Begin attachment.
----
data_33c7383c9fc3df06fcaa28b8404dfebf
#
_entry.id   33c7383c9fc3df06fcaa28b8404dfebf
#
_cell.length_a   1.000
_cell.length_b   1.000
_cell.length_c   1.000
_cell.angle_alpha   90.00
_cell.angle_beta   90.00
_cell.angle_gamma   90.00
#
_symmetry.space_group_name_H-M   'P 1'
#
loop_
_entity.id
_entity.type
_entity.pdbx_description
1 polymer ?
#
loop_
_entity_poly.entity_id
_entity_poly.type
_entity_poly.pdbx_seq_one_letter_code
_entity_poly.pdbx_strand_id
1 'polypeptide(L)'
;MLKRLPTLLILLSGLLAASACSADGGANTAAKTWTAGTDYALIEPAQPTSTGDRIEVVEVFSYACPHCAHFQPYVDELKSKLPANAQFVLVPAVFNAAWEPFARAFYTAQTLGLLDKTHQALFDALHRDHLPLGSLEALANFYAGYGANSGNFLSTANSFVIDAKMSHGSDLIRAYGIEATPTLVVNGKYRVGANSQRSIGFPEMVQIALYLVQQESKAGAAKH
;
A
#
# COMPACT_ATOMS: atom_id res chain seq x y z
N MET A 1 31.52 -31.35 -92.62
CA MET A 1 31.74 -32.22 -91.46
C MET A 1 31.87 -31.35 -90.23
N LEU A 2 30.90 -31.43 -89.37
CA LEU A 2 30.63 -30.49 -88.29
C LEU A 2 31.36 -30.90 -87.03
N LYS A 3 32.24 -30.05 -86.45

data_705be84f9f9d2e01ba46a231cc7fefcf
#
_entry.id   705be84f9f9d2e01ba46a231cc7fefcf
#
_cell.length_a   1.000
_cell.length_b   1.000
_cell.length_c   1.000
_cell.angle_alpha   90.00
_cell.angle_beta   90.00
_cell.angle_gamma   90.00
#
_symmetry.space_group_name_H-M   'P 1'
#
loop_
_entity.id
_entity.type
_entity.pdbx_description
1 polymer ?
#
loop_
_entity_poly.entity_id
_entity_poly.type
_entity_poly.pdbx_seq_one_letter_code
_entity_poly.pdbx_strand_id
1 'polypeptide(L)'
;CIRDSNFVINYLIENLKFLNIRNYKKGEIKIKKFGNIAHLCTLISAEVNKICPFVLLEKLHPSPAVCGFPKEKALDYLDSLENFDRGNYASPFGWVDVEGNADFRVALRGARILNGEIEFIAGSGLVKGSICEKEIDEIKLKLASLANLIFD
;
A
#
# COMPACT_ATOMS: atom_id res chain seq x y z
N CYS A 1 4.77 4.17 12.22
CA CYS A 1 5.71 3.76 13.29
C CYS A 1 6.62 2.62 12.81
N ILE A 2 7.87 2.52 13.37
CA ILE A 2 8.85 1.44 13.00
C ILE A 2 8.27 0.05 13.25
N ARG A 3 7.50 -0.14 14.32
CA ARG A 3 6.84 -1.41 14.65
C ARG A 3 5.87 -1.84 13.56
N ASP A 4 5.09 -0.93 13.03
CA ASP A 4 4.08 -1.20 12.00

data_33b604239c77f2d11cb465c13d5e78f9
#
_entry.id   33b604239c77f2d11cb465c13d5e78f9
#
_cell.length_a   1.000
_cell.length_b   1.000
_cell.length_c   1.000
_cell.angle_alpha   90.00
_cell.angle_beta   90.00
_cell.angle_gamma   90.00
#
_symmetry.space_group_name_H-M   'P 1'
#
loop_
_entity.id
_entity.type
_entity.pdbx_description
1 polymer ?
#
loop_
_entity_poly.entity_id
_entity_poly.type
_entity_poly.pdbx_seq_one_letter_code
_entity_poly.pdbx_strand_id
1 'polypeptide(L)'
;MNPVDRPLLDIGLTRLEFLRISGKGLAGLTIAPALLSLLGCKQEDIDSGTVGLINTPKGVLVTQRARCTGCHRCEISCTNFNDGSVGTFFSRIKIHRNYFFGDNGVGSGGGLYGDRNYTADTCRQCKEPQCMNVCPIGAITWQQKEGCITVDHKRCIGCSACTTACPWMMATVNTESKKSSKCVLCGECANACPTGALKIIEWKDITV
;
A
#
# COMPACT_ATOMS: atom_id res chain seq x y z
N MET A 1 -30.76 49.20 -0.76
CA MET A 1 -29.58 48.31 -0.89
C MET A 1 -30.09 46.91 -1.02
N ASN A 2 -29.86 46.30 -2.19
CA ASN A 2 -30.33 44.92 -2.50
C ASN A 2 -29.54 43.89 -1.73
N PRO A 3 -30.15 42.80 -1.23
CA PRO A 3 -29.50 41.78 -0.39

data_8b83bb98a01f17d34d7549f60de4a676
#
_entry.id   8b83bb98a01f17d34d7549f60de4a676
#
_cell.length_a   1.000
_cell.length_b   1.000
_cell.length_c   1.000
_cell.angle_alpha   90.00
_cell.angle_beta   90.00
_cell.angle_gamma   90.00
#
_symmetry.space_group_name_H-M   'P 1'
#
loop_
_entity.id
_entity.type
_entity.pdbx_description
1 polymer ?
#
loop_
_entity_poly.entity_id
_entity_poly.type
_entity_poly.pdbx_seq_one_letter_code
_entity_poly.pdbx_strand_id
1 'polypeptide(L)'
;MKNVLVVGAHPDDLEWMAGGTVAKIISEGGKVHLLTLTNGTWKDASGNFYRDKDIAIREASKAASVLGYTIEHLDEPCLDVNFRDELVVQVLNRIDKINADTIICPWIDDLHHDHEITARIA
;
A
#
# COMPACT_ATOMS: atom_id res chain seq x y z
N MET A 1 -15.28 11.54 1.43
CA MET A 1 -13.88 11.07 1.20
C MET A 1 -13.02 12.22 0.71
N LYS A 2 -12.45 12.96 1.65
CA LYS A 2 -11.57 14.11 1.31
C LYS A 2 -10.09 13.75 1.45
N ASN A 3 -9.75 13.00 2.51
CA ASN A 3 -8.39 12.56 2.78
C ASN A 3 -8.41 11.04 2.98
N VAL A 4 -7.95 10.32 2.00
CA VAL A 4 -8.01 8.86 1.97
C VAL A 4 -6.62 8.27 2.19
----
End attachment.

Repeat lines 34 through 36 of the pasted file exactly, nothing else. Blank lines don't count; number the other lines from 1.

N LEU A 2 30.90 -31.43 -89.37
CA LEU A 2 30.63 -30.49 -88.29
C LEU A 2 31.36 -30.90 -87.03